Thanksgiving is only a day away, and many members of the House will be returning to their districts thankful it’s not 2012 yet. With the public registering historic levels of dissatisfaction with Congress and redistricting imperiling many of the most entrenched members, the list of vulnerable lawmakers will be particularly long next year.
But it’s the select few who, because of poor fundraising, strong early opposition, or bad luck through redistricting, stand out. So without further ado, here are the first annual Against the Grain rankings of the top House turkeys in 2012.
1. Rep. Roscoe Bartlett, R-Md.
Strategists often argue that the most vulnerable members of Congress are often the least prepared for a tough campaign. That maxim applies in spades to the 85-year-old Bartlett, who raised only $1,000 last quarter and finds himself running in a radically altered district that includes the liberal-leaning Washington suburbs of Montgomery County. Prominent Maryland Democrats are lining up to challenge Bartlett, and liking their chances. Don’t be shocked if Bartlett decides to retire after 10 terms, given his long odds.
2. Rep. Larry Kissell, D-N.C.
Of the four North Carolina Democrats whose careers are imperiled by redistricting, no one looks more endangered than Kissell. The two-term incumbent survived last year’s GOP wave, thanks to a weak opponent, a $1.7 million cash infusion from the Democratic Congressional Campaign Committee, and the reluctance of the Republican committee to pour big bucks into the Charlotte market. But with heavily African-American parts of his district removed, Kissell will need to rely on winning over many more conservative-minded voters—a very tall task.
3. Rep. David Dreier, R-Calif.
Dreier is the most adversely affected by redistricting because he doesn’t have a district to run in at all. He has given no signs of running for reelection—the famously prodigious fundraiser brought in only $44,000 last quarter—and is resting his hopes on a long-shot lawsuit that would overturn the new lines. Good luck with that.
4. Rep. John Barrow, D-Ga.
Barrow survived a 2005 attempt by Republicans to redistrict him out of office, but the latest GOP redraw makes it exceedingly difficult for him to win another term. His new district no longer includes the Democratic stronghold of Savannah, and instead is dominated by rural conservatives. Only two other House Democrats currently represent districts more Republican than the newly-drawn Barrow seat, and both—Mike Ross of Arkansas and Dan Boren of Oklahoma—are retiring.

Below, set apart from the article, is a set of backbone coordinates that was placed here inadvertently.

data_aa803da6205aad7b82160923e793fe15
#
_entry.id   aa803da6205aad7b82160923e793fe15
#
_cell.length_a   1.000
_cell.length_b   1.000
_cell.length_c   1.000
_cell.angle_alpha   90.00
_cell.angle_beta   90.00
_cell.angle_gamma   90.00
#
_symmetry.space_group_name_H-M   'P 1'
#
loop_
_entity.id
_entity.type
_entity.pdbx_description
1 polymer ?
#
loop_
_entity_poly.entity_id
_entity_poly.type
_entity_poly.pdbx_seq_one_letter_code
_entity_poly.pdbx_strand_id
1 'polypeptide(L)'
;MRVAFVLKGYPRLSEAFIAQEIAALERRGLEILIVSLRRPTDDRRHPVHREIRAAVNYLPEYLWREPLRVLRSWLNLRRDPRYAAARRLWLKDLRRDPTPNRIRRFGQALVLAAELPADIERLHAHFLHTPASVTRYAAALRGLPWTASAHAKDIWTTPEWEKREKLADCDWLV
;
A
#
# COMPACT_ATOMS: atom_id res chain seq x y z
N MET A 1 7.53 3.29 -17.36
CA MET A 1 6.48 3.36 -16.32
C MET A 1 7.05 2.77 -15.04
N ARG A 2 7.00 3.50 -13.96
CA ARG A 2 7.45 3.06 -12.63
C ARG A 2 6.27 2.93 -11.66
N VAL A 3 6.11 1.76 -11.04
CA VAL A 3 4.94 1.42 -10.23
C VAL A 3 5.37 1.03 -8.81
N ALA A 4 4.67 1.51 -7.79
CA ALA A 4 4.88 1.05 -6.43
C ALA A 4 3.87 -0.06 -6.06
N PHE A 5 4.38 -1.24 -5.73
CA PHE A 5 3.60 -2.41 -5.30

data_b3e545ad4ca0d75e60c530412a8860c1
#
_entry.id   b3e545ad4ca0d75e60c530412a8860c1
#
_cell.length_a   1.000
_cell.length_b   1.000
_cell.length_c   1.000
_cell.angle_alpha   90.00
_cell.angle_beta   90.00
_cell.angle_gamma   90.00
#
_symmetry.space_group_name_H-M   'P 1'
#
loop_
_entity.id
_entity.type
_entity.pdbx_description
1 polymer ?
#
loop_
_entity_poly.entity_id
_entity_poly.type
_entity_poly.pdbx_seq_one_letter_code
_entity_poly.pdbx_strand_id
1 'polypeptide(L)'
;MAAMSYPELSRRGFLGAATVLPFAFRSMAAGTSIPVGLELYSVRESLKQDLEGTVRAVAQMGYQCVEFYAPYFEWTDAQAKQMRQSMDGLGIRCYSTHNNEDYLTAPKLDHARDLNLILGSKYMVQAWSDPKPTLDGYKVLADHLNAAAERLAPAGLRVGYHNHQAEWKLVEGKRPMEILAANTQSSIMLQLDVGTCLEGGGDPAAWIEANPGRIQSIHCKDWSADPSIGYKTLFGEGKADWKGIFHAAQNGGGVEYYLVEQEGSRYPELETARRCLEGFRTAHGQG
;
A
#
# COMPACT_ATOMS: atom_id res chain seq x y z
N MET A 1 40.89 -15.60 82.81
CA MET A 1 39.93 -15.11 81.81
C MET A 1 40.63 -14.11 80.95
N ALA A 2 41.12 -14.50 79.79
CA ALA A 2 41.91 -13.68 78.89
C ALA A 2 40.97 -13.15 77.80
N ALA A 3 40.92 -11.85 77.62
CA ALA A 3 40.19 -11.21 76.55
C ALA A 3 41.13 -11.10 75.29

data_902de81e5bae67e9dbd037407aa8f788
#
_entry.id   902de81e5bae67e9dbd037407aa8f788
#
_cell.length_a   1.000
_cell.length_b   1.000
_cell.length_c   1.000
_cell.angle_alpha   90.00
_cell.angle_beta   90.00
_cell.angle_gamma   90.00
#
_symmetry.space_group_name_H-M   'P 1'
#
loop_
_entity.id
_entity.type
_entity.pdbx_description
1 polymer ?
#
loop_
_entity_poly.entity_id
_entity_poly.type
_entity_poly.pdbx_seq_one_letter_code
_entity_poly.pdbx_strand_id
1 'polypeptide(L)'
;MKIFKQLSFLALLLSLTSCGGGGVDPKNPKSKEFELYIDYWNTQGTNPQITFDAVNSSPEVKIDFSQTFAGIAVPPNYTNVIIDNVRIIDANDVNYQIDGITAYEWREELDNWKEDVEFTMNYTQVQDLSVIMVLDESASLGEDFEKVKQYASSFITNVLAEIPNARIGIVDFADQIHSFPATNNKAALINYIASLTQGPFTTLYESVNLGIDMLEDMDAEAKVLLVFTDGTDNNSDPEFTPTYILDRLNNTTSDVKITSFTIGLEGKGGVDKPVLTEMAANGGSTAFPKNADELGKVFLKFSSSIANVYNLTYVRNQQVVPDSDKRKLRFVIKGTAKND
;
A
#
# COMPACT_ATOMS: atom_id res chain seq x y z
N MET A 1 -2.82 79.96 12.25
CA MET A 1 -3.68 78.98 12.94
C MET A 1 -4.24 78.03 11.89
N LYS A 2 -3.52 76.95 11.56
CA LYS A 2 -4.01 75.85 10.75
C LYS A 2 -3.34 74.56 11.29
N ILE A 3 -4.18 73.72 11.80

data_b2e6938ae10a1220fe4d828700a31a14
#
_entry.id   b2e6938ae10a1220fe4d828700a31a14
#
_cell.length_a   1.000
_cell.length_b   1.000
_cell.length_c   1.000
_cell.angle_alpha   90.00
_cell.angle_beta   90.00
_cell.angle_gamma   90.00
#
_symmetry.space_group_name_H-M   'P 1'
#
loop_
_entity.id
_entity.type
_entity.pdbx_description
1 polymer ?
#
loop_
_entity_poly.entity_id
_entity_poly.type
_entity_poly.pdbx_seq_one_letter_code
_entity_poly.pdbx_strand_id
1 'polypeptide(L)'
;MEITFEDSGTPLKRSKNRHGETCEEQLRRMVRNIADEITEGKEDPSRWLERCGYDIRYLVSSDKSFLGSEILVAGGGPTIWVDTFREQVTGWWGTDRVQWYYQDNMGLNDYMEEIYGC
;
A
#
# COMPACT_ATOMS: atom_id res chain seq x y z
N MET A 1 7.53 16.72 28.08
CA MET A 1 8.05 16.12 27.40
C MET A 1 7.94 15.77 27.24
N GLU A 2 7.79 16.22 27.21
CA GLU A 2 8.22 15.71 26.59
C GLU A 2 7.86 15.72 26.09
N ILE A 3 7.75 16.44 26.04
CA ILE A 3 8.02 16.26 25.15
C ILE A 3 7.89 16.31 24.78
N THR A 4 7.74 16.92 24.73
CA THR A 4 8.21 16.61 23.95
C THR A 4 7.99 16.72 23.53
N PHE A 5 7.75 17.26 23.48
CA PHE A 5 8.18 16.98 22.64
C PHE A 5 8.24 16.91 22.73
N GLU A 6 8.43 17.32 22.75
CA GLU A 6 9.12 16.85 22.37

5. Rep. Laura Richardson, D-Calif.
Richardson is in such poor political shape that she may not even place in the top-two primary against Rep. Janice Hahn, D-Calif., and state Assemblyman Isadore Hall. Richardson’s short career in Congress is filled with baggage: She faces a House Ethics Committee investigation into charges that she used her Hill staff for campaign events and personal errands. That, on top of numerous well-publicized financial problems, will make it difficult for her to win over new constituents against two experienced opponents.
6. Rep. Russ Carnahan, D-Mo.
Another member who lost his district thanks to redistricting, Carnahan is debating whether to challenge Rep. William Lacy Clay in a Democratic primary or run for a more-Republican open seat currently held by GOP Rep. Todd Akin. Neither option is palatable: He would be facing Clay in a majority-black district, or facing long odds in the 2nd District, likely against well-funded Republican Ann Wagner.
7. Rep. Ann Marie Buerkle, R-N.Y.
Thanks to a backlogged redistricting process in the Empire State, Buerkle won’t know the contours of her district until next year, but she does have a good idea of who her Democratic opponent will be—Democrat Dan Maffei. She defeated Maffei by just 648 votes in 2010, and redistricting could either eliminate her district or make the Democratic-leaning seat even more unfavorable for her. She’s also been a dismal fundraiser.
8. Rep. Bobby Schilling, R-Ill.
Schilling has the distinction of representing the second-most Democratic district held by a Republican, thanks to new lines that made the seat even tougher to win. His saving grace: Sen. Mark Kirk and gubernatorial nominee Bill Brady comfortably carried the new district with more than 55 percent of the vote in 2010, making it a little more hospitable to Republicans than the presidential numbers would suggest.
9. Rep. Charlie Bass, R-N.H.
Being from a state that’s leaning Republican, Bass would appear to be in good shape. But Bass is doing everything to put himself in trouble. His fundraising totals have been anemic, and he’s alienated conservatives by entertaining a willingness to raise taxes. Bass is facing a rematch against Democrat Ann McLane Kuster for a seat he barely won in 2010.
10. Rep. Chip Cravaack, R-Minn.
His largely party-line voting record is at odds with the prairie populism of Minnesota’s Iron Range, a region that has traditionally seen a role for an active government. Cravaack already is facing a field of credible Democratic challengers, and if his district isn’t dramatically altered, he would be running in one of the most Democratic seats held by a Republican.
This article appears in the Nov. 23, 2011, edition of National Journal Daily.